MGA association may only be weeks away

The creation of a Canadian Managing General Agents association may be just around the corner, as MGAs throughout the country can expect to see membership invitations anytime now.

Risk Management News


The creation of a Canadian Managing General Agents association may be just around the corner, as MGAs throughout the country can expect to see membership invitations anytime now.

“We have a mandate to essentially move forward,” says Mark Woodall, of Special Risk Insurance Managers in Vancouver, B.C. “Within the next 10 days, we will be emailing MGAs, offering memberships and appointing committee heads. It is our hope that we are moving forward with this.”

It is Woodall, along with Grant Kimball  of Angus-Miller Ltd. in Saint John, N.B. and the executive director of the American Association of Managing General Agents Bernie Heinze, who have been the driving force being the creation of the Canadian MGA association.

And by drawing upon the U.S. template and their experience that dates back almost nine decades, Woodall and Kimball hope to have the groundwork laid within weeks.

“The biggest plus is we won’t have to recreate the wheel,” Kimball told Insurance Business. “When Mark and I attended the AAMGA conference in Hawaii, we could see that they’ve dealt with a lot of the issues we are currently facing here.”

The decision to take advantage of a partnership with the AAMGA when MGAs gathered to discuss forming an association.

“We had a meeting in Toronto a little over a year ago, hosted by Lloyds, and at that time the MGAs in the room said they would like to form an association,” says Kimball. “And luckily for us, the AAMGA was discussed by Hank Watkins, who was the American representative of Lloyd’s. So it really piqued our interest, Mark and I.”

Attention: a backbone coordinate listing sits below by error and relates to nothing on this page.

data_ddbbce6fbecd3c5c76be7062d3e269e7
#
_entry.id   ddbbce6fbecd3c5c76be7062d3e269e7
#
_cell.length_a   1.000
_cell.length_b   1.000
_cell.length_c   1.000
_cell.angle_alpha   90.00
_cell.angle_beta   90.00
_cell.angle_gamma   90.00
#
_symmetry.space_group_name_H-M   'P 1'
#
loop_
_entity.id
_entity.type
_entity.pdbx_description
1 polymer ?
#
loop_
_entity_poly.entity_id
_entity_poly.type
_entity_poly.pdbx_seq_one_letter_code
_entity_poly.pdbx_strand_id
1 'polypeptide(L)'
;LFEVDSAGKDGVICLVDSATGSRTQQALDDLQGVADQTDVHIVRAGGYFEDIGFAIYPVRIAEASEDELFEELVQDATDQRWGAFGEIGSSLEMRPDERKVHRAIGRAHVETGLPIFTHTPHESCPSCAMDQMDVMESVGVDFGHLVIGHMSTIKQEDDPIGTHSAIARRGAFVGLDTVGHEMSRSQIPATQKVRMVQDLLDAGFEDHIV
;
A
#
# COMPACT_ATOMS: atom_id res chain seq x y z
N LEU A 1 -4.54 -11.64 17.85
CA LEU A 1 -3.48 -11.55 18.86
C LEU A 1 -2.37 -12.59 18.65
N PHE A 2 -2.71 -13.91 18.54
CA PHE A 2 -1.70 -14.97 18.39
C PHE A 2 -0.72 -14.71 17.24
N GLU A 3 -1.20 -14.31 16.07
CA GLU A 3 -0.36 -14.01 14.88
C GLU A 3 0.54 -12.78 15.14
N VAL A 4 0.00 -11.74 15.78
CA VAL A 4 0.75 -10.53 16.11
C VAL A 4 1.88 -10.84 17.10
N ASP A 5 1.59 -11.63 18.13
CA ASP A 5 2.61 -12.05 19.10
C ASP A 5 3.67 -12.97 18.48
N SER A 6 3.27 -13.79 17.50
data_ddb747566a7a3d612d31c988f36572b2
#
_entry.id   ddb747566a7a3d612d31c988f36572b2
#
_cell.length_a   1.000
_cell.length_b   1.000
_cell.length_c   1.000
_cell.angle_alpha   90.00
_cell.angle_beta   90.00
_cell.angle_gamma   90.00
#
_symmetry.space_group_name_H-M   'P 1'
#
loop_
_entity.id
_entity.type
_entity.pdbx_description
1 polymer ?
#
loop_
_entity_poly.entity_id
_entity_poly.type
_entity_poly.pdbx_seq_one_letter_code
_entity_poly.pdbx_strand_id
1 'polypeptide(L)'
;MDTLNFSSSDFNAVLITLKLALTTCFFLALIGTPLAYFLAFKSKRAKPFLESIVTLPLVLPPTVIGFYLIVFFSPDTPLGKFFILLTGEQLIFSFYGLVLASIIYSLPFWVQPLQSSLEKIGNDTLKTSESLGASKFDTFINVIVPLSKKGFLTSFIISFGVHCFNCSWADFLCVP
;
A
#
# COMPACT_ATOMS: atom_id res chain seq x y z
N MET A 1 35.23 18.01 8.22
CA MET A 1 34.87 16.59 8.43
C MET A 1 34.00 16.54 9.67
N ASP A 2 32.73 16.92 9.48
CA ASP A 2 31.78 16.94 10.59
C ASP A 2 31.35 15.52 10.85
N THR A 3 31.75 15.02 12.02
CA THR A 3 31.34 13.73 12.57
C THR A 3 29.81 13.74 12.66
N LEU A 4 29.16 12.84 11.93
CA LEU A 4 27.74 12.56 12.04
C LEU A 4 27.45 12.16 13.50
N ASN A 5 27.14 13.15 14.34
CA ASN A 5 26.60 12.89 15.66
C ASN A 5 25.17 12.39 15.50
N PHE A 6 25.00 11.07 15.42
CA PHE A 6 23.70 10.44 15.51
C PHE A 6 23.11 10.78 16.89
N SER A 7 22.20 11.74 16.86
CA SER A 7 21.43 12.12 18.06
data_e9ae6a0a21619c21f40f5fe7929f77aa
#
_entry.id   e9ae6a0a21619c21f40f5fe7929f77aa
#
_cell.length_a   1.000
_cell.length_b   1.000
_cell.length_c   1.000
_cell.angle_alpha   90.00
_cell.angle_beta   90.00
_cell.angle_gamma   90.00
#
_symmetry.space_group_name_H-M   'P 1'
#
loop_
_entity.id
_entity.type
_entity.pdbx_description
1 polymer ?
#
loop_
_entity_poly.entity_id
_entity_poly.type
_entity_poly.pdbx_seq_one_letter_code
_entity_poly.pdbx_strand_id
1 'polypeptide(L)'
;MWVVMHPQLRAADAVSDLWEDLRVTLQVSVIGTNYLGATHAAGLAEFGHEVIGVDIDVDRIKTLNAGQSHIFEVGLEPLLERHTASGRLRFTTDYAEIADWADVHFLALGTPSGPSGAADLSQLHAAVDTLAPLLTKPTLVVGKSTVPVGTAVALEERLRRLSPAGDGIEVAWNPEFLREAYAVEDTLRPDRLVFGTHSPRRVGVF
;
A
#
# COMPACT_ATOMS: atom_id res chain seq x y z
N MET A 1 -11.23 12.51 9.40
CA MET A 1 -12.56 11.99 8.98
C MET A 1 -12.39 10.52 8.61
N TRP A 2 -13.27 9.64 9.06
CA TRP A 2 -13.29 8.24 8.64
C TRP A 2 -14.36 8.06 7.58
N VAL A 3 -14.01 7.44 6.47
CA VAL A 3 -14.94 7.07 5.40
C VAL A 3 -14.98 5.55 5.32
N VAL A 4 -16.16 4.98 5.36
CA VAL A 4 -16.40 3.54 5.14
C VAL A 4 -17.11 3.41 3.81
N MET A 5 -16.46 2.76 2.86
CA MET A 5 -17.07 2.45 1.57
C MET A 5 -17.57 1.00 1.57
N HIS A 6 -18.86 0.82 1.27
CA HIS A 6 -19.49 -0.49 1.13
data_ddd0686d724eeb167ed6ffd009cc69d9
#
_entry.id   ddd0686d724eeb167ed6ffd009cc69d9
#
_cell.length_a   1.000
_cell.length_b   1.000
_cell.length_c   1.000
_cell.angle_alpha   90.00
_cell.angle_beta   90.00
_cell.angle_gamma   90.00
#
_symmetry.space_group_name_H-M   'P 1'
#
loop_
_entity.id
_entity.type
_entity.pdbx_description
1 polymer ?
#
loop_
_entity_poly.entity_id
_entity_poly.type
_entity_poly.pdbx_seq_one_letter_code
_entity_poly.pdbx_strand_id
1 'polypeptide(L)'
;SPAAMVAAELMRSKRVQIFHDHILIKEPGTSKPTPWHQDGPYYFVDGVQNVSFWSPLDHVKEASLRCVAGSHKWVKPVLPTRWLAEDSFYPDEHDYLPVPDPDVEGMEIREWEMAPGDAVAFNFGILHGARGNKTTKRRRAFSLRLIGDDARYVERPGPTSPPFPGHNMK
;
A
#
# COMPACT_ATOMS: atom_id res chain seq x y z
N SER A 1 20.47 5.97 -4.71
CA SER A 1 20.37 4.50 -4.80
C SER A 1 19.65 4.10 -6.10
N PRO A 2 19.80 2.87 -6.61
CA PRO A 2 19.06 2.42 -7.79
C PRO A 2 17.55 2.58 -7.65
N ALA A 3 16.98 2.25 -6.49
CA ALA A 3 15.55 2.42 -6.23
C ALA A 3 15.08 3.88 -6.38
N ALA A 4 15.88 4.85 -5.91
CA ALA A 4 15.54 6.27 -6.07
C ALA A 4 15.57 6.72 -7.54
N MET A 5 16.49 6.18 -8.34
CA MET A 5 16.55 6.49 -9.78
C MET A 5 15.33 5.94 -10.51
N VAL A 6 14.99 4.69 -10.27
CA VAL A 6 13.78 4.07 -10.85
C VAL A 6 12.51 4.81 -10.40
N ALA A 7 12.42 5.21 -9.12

Woodall and Kimball formed a steering committee following that meeting to see what form of Canadian association of MGAs would take shape. (continued.)

“There are a lot of things happening in the industry,” says Kimball, “and it helps to have common minds in a room that think through things – and that is a general overview of what we’re doing.”

It is the growth of the MGA sector in the insurance industry in the last decade that has created the need for an association, says Woodall, which now amounts to roughly 92 companies across Canada writing more than $1 billion in business.

And it is the growth of the internet that is facilitating the exchange of information and underwriting expertise no matter what the distances in geography are, Kimball points out.

“I am one of two MGAs in the Maritimes,” says Kimball, “and it was a great boost when I attended a recent conference and was with 65 other MGAs in the room.”

More than just strength in numbers, Kimball sees a strong relationship with the American MGA association as benefitting MGAs north of the border as well.

“I’ll give you an example. I was at the University West program in Arizona earlier this year, and I met up with someone who specializes in oil and gas insurance; and as we all know oil and gas is getting to be a pretty big deal here in Canada,” says Kimball, “in particular the east-west pipeline that will end in Saint John.

“Well, I now have a contact in the U.S. that I can call up and say, ‘What are your viewpoints on pipelines? Natural gas extraction?’ They’ve all gone through this before,” says Kimball, “whereas perhaps a domestic insurer in Canada really doesn’t specialize in that sort of thing.”

And there is a lot that can be shared between American and Canadian MGAs that should make life easier, says Heinze.

“A lot of the manuscript forms that work in the U.S. can work in Canada,” he says. “In those unique coverages, like oil, gas, marine, inland marine and personal jewellery and those types of schedules, as well as on cyber and the Ebola programs, we can share that type of information and benefit the consumer accordingly.”


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